For some, Seanie Fitz was the man who brought the country to its knees, the personification of the hubris, greed, and reckless abandon that fuelled the Celtic Tiger years.
Others were grateful for his notoriety as it deflected from their culpability in the collapse of the economy in 2008.
And presumably, there are those who knew him personally and saw beyond the caricature that was hauled to the public stocks.
Their grief is real, their loss must be keenly felt as Mr FitzPatrick was only 73 when he died suddenly.
Most in the country, however, will remember him as ‘public enemy number one’ in the years following the crash and the imposition of austerity.
Through those angry, traumatic years, Seanie Fitz’s name was hauled out on every available public forum.
He ruined the country. He is enjoying his fat pension. He won’t be evicted from his home. He won’t be going to prison. He must be laughing at all of us.
The caricature was unfair but inevitable. After all, this man had been the Pied Piper of the Celtic Tiger years, the spiritual leader of a class of business people who saw themselves as dragging the country into the 21st century.
In 2005, he delivered a typical speech to a gathering of kindred spirits about how they all had elevated the nation’s fortunes.
“We had ideas and we had balls,” he said.
“We worked the scene and maximised the moment.”
By then, he had moved from chief executive of Anglo Irish Bank to chairman. He was instrumental in installing his protégé, David Drumm, into the CEO role.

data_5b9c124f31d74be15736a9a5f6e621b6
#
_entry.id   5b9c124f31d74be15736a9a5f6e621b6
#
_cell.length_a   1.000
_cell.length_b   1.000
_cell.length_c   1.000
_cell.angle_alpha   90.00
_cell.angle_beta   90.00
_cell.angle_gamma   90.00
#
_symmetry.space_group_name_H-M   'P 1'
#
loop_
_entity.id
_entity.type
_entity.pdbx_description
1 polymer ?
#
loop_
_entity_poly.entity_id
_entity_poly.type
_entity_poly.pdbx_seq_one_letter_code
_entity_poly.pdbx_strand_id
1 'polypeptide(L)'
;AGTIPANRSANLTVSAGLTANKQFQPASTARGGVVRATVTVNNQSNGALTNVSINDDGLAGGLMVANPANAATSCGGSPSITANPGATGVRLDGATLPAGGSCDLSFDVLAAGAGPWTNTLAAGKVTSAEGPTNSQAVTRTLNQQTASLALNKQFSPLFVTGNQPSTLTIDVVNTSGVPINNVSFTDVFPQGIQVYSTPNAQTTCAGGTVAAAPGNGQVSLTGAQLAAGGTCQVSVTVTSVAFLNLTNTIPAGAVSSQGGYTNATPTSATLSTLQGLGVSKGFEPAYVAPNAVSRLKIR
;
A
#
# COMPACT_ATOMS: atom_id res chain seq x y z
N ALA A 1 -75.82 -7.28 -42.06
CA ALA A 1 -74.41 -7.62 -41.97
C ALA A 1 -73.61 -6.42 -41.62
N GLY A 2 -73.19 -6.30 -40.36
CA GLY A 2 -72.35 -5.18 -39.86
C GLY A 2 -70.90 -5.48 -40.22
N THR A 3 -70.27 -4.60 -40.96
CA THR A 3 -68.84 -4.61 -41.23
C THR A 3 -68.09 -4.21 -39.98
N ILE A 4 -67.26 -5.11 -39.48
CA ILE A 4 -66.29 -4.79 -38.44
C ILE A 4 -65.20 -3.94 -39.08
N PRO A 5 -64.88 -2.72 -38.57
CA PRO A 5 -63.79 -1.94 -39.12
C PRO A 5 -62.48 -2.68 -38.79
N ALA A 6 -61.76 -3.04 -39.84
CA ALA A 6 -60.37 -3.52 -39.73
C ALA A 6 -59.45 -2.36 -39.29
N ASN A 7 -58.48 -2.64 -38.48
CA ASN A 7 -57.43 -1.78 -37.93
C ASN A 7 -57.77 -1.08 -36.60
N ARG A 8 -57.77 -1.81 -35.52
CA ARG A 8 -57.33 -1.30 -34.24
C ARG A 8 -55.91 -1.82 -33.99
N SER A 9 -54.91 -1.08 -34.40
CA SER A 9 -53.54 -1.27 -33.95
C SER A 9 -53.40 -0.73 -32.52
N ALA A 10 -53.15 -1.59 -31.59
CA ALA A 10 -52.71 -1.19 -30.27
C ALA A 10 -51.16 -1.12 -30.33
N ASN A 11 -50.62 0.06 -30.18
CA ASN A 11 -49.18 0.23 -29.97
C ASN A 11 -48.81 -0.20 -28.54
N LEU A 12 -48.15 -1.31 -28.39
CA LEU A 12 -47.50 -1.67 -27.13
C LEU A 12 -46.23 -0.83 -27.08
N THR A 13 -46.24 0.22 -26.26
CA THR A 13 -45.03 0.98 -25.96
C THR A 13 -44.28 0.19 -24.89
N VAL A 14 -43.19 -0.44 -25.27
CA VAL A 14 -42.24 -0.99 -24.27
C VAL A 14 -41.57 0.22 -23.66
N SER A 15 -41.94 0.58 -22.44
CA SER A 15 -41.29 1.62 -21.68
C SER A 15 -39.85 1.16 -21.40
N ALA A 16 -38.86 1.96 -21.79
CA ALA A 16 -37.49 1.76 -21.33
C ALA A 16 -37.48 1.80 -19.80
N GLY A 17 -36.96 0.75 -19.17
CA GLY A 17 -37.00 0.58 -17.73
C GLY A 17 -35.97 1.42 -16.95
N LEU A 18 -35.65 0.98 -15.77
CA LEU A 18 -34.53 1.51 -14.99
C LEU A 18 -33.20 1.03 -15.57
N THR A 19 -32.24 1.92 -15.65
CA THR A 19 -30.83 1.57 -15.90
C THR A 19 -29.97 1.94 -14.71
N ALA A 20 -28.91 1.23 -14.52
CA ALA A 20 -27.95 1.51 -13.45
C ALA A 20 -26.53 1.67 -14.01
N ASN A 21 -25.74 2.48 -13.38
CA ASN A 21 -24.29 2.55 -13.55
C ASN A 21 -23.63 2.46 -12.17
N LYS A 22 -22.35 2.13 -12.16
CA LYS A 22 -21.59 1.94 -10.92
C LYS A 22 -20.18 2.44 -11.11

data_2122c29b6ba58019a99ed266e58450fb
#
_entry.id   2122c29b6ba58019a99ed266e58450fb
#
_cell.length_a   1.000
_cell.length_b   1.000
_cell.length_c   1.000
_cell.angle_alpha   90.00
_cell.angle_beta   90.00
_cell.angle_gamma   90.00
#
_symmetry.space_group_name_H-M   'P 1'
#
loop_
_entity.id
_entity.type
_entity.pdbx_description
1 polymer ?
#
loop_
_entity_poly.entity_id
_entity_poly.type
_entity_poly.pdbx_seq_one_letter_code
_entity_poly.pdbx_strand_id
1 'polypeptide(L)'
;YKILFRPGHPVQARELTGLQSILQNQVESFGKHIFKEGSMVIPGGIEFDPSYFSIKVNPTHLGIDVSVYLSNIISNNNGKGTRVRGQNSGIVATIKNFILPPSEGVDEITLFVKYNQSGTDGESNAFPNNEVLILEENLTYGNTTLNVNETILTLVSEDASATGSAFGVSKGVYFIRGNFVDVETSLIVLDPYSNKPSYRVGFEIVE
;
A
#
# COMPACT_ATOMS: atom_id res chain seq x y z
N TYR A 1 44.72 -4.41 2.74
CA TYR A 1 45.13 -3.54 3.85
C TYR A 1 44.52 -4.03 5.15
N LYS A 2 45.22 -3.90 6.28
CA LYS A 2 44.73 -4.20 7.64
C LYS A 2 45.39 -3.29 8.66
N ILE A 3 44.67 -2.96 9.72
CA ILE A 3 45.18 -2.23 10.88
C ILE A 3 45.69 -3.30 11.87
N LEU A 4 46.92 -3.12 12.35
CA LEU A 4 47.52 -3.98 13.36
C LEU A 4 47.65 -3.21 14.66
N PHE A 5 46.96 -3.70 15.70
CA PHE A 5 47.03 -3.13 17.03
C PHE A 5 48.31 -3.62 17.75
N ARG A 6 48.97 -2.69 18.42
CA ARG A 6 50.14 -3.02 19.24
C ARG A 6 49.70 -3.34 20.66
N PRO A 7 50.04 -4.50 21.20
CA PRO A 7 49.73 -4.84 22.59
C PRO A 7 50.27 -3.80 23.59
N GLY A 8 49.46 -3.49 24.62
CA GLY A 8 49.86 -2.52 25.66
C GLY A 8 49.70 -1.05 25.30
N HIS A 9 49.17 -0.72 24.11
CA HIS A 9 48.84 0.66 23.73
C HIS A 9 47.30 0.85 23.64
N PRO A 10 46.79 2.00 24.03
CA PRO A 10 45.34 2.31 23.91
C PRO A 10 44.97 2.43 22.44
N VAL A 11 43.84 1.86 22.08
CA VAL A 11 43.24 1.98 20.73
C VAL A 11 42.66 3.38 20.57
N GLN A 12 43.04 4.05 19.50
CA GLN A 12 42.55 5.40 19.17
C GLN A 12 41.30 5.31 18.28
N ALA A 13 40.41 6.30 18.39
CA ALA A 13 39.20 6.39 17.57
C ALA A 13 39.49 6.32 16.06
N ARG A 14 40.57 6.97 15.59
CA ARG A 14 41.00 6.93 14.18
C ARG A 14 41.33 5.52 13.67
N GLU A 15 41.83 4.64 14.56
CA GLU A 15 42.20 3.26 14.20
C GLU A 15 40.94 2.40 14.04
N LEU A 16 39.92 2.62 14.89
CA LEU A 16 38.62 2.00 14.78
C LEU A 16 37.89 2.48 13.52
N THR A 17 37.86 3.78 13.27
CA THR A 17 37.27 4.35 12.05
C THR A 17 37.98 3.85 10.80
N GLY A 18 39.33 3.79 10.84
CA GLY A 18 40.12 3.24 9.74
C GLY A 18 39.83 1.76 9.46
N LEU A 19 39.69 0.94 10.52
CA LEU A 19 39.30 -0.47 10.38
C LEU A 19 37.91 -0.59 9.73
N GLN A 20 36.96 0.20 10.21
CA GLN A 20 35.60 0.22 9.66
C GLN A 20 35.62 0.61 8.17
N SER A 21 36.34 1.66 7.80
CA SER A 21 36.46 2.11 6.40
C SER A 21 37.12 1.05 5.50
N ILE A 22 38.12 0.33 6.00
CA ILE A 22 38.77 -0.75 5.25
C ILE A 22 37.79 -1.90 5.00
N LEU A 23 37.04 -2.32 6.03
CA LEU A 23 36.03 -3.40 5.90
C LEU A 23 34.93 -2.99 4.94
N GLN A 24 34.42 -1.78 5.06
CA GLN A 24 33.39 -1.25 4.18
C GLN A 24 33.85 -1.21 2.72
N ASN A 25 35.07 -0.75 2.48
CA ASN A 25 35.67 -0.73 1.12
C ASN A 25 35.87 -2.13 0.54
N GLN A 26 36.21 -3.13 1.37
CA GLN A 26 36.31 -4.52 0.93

That move allowed Seanie to maintain major influence on the bank as lending went into the stratosphere. In time, Drumm would go to prison, a fate FitzPatrick managed to avoid.
When he gave that speech he was also secretly taking out huge loans from the bank in order to get a piece of the Celtic Tiger action, buying and selling property, working the scene.
The loans were kept secret by moving them for 24 hours during the annual audit.
Those who organised this bed and breakfasting of his loans, as it was known, would in time go to prison. Once more, Seanie avoided the final indignity of a spell inside.
He didn’t avoid bankruptcy, which was to be his fate in 2010. At the height of his success, he had been reputed to be worth €200m.
Twice he was tried for alleged crimes.
The first time in 2014 a jury acquitted him, and in 2017, after the longest-running criminal trial in the history of the State, a judge directed the jury to acquit him.
The latter case collapsed because of the manner in which the Office of the Director of Corporate Enforcement pursued the case.
The general reaction from the public to these outcomes might be summed up as declaring the law is an ass, and in relation to financial crime, certainly until recent years, it would be di